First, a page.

We got some rain last night. First thing this morning I went out and checked my back yard rain gauge. It showed four tenths of an inch. As I emptied it so the next hoped-for rainfall could be measured, I celebrated. I even said, “Yippee” as I skipped around.
Yes, they got too much rain in other parts of the world, and I’m sorry about that, but here in the American Southwest we treasure every drop, even when it sometimes comes a bunch all at once.
When it rains at our place we get on the phone and call all the neighbors, asking, “Did you get any of this rain? How much?”
Answers often vary, like, “We got six tenths in the south pasture, eight tenths in the east pasture, but only 35 hundredths here at the house.”
Ranch people have rain gauges placed in every pasture because, as we all know, summertime rains tend to be spotty as in the weather man’s prediction of “scattered showers.” Sometimes the gauges gather bugs, and a bug at the bottom of a funnel-shaped rain gauge can really mess up the precipitation total. Also, sometimes the gauges fall prey to birds, who grab the things in their beaks and fly away with them. I never figured out what the attraction is in that situation.
These simple devices have been around for hundreds of years. The ancient Greeks were the first known rainfall record keepers, about 500 B.C. A hundred years later people in India used bowls to record the rainfall.
As usual, political considerations integrated themselves into even this simple device. Readings from the bowls were correlated against expected growth and used as a basis for land taxes. Each state grain storehouse was equipped with a standardized rain gauge to classify land for taxation purposes.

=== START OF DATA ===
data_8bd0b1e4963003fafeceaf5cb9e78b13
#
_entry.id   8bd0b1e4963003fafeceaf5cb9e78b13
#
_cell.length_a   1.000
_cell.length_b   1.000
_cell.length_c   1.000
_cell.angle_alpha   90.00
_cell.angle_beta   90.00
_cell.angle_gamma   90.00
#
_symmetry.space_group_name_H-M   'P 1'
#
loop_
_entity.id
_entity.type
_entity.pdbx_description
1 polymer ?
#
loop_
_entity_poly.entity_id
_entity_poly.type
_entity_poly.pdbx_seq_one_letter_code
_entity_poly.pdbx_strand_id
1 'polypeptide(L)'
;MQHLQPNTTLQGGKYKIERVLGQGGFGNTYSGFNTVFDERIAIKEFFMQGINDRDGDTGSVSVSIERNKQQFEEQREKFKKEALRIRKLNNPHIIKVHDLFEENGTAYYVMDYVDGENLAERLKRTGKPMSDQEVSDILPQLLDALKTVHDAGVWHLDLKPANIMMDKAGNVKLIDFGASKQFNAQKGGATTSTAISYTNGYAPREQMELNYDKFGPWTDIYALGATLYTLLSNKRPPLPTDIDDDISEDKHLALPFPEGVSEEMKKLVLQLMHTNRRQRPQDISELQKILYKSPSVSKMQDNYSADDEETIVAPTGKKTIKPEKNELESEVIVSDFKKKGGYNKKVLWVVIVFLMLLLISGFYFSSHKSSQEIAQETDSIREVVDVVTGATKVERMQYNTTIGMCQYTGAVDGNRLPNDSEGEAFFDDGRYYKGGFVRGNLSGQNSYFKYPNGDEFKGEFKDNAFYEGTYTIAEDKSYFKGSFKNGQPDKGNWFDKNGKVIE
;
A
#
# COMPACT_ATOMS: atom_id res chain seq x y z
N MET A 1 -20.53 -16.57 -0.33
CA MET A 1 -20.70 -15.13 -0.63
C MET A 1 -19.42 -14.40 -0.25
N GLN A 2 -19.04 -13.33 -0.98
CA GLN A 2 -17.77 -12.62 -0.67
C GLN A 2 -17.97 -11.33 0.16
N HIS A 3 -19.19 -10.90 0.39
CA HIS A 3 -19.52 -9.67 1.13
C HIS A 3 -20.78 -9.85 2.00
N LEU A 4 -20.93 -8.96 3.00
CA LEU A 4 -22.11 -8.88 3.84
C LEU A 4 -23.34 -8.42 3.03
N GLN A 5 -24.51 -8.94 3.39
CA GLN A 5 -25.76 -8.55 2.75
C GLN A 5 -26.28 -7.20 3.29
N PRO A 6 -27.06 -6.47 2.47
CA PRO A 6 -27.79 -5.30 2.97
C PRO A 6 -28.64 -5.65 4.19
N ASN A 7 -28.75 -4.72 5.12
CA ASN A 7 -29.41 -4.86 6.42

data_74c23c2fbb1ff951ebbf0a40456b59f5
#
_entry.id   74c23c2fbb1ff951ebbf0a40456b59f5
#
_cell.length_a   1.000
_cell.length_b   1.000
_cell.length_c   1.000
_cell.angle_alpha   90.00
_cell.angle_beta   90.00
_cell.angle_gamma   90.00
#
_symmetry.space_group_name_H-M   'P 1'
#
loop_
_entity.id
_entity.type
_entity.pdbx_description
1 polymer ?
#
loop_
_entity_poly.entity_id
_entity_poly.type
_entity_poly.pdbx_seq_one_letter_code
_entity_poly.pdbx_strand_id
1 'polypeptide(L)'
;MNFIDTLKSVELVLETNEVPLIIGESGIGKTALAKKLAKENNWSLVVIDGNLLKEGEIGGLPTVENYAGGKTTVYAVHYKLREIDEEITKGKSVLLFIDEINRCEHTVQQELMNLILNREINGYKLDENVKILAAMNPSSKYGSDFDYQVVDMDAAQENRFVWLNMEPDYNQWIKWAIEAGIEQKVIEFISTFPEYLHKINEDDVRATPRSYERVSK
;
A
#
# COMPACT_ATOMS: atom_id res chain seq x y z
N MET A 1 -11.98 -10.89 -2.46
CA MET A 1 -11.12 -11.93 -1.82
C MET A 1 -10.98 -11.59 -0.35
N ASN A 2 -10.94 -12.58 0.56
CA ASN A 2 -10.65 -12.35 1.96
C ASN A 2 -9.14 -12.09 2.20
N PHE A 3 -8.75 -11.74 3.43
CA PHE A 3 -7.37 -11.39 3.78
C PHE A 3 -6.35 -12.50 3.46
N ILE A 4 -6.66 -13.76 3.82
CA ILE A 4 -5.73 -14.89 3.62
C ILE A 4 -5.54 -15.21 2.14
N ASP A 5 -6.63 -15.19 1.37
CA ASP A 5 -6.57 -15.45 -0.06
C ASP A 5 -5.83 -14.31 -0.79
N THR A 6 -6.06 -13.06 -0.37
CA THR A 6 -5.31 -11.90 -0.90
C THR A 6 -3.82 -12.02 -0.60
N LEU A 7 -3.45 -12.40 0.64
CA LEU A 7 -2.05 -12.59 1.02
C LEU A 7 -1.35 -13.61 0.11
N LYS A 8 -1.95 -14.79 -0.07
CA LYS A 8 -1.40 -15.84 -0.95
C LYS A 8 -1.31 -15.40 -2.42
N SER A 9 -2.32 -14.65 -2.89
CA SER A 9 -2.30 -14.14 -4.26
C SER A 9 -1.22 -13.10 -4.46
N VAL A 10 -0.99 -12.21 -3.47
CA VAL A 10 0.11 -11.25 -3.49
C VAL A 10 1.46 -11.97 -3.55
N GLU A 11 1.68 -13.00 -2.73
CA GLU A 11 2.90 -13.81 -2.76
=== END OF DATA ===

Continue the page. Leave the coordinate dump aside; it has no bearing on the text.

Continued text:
The Tennessee Valley Authority owns and maintains almost 300 rain gauges strategically located in watersheds across the TVA region.
TVA uses self-emptying rain gauges that funnel precipitation into a bucket that tips when a certain amount of rainfall is collected. The gauge records the number of tips and transmits information to TVA by satellite hourly or every three hours, depending on the gauge.
TVA also receives data from 62 gauges on the Cumberland River system that are operated by the U.S. Army Corps of Engineers, and 29 gauges in watersheds throughout the TVA region that are operated by the U.S. Geological Survey. The National Weather Service, municipalities, and other government agencies also use data from TVA’s rain gauges.
I’m wondering if there’s anything at all the “government” hasn’t co-opted. The only things I can think of are my personal rain gauges – so far.
I’m sure of one thing — government bureaucrats could never keep up with my celebration dance when my rain gauge shows four tenths of an inch or more. A week or so ago I happened to be in an eastern New Mexico town when it got more than two inches of rain in one night.
That definitely was exciting.